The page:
You can set up campaigns based on the actions of these specific audiences, helping either guide them along the purchase journey, or reminding them of the great experience they had with you before. For example, Bing Ads provides users with a Custom Audiencesfeature that’s similar to remarketing, allowing advertisers to import Custom Audience segments they’ve created in Bing Ads and associating them to current ad groups. Using this feature, you can target customers based on things like purchase history, renewal period, time since last purchase, and subscriber status.
Don’t discount those who have already bought from you and already discovered you; the internet is saturated with alternatives, and brands need to keep their offerings front and center to all potential and return customers. Remarketing and custom audiences will help you do just that.
3. Reaching people who lack purchase intent? Work backwards by excluding audiences that aren’t a good fit.
This practice is part of your remarketing campaign, but important enough to have its own number. Are there people you don’t want to advertise to? You can prevent your ad from reaching their screens through audience exclusion controls. An example of this includes (or excludes in this case):
- Excluding existing customers from ads designed for first-timers.
- Excluding recent customers from ads that push product with a long-term commitment. If you just purchased an online reoccurring subscription for your monthly vitamins, you probably don’t want to see anymore ads about calcium and one-a-days.
- Excluding ads that push people towards a free trial when they have already signed up for it.
Exclusions allow you to focus on the people you want to connect to, without spending money on people who aren’t likely to convert.
4. Not capturing ready-to-buy leads? Try Audience In-Marketing.
In-market audiences allows you to expand your ad reach to those who may not know who you are but are ready to buy a product just like yours. For example, with Audience In-Marketing, Bing uses Microsoft AI and third-party data to identify groups of searchers who have shown purchase intent signals in specific categories of products and services. For example, people looking up flights to Las Vegas and researching excursions to the Grand Canyon would be the perfect audience for an ad for a resort, restaurant or show in the Las Vegas area.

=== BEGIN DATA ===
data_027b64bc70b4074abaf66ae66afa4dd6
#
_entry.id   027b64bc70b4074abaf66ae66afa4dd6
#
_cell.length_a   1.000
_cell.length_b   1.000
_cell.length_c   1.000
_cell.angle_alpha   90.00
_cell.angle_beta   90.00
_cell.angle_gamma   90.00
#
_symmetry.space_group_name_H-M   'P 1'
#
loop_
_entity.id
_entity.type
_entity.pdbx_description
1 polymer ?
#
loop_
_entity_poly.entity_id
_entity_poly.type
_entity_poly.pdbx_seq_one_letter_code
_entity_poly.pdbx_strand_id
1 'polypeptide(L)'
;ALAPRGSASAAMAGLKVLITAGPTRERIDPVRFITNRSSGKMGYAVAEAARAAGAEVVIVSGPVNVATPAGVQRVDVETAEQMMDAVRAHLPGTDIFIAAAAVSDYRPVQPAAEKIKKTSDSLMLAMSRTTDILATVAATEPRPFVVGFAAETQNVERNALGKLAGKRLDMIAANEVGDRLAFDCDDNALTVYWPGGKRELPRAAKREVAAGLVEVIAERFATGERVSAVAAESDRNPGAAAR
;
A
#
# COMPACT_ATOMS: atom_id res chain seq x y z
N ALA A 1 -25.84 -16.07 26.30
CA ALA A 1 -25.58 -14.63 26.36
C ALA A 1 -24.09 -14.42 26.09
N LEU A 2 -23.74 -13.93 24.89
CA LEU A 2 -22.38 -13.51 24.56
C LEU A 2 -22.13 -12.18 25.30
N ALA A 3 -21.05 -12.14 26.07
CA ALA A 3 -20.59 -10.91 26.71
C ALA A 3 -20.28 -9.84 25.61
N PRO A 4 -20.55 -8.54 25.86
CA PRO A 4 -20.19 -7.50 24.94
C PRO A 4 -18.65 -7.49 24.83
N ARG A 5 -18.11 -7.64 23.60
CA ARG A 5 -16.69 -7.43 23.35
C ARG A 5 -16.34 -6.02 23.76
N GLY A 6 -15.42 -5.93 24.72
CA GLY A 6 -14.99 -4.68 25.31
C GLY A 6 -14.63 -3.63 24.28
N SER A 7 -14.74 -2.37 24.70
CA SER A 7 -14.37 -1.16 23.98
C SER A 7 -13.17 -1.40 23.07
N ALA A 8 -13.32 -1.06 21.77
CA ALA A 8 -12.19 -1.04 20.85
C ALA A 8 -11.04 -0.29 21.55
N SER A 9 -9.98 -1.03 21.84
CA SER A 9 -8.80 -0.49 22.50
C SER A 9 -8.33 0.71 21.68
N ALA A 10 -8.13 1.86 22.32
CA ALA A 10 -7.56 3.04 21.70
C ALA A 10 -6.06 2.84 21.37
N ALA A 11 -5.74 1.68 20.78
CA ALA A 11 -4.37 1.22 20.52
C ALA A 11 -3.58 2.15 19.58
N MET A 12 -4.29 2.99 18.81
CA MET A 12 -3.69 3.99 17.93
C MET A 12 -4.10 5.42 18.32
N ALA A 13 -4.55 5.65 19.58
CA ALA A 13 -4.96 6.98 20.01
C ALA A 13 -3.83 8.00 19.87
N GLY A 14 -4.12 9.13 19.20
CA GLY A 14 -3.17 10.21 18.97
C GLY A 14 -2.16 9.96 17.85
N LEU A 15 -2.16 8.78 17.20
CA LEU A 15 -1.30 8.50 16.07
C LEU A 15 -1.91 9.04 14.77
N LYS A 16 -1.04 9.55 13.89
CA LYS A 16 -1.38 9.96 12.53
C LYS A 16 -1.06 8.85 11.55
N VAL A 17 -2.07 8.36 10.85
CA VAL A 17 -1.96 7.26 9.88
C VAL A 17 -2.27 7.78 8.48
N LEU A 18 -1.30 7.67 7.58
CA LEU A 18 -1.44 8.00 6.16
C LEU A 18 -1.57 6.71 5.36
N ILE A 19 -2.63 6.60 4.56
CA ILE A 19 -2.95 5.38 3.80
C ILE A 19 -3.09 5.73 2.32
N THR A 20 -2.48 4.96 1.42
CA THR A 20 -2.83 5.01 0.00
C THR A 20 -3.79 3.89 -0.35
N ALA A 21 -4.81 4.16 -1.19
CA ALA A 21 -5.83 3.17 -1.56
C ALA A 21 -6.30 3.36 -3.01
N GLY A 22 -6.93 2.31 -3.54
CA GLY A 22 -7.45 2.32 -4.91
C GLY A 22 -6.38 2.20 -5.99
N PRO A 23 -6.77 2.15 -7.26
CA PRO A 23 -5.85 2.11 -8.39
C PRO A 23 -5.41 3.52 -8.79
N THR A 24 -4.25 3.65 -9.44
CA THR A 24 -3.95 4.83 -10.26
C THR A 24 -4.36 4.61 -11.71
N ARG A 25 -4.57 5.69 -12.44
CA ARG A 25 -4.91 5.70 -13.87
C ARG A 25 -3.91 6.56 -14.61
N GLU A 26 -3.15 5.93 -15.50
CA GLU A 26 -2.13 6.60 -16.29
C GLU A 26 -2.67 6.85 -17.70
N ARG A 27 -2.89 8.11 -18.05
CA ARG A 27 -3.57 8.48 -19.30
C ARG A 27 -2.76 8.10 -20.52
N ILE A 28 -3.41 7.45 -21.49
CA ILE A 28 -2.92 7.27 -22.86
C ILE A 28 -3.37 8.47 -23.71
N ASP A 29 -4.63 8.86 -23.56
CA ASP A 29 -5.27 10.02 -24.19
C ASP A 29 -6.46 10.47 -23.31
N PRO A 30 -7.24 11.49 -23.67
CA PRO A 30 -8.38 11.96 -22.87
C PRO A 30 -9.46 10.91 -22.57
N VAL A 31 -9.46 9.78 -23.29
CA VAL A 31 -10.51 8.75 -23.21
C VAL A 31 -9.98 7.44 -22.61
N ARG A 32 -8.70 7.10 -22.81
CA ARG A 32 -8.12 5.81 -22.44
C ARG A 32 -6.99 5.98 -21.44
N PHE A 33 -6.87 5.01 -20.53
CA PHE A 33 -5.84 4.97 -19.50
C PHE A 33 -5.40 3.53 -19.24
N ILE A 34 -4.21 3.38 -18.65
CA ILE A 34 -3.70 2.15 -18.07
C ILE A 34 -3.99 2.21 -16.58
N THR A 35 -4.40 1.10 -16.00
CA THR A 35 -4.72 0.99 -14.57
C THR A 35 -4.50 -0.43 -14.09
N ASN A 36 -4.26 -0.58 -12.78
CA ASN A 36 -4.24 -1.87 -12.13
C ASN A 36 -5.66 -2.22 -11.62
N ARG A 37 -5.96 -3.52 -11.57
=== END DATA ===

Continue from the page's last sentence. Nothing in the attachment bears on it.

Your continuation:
Here is another example: People looking up travel necessities and researching what to pack for an international vacation would be the perfect audience for an ad from an online retailer specializing in custom travel kits, travel wallets, passport covers and the like.
These are in-market audiences: lists of people who are in the market for what you’re selling. These lists are generated and kept current by the ad platform (no work on your end) and can be up and running within 5 minutes (if you already have an ad campaign off the ground). This is a great way to get discovered by people with intention based on data and user history.
5. Reach untapped audiences by working with Bing and Google in parallel.
Google Ads is the most popular paid search platform out there and it’s a great option for digital ads. That said, utilizing Bing Ads alongside your Google campaigns will help you expand your reach to new territories and audiences you didn’t know existed. According to the latest data, Bing has a 35 percent market sharein the United States, a large market share in countries worldwide, and reaches 66 million searchersthat aren’t reached with Google Ads, according to a recent comScore study.
Using Bing and Google Ads together will help you find and engage with audiences that matter to you—because you’ll be able to design ads that matter to them.
Don’t Miss Out On Relevant Audiences
In today’s saturated markets, reaching the right audience is key to getting the most value out of your paid search spend. Optimize your campaigns not only around keywords, but also with powerful audience targeting options as well.Favorite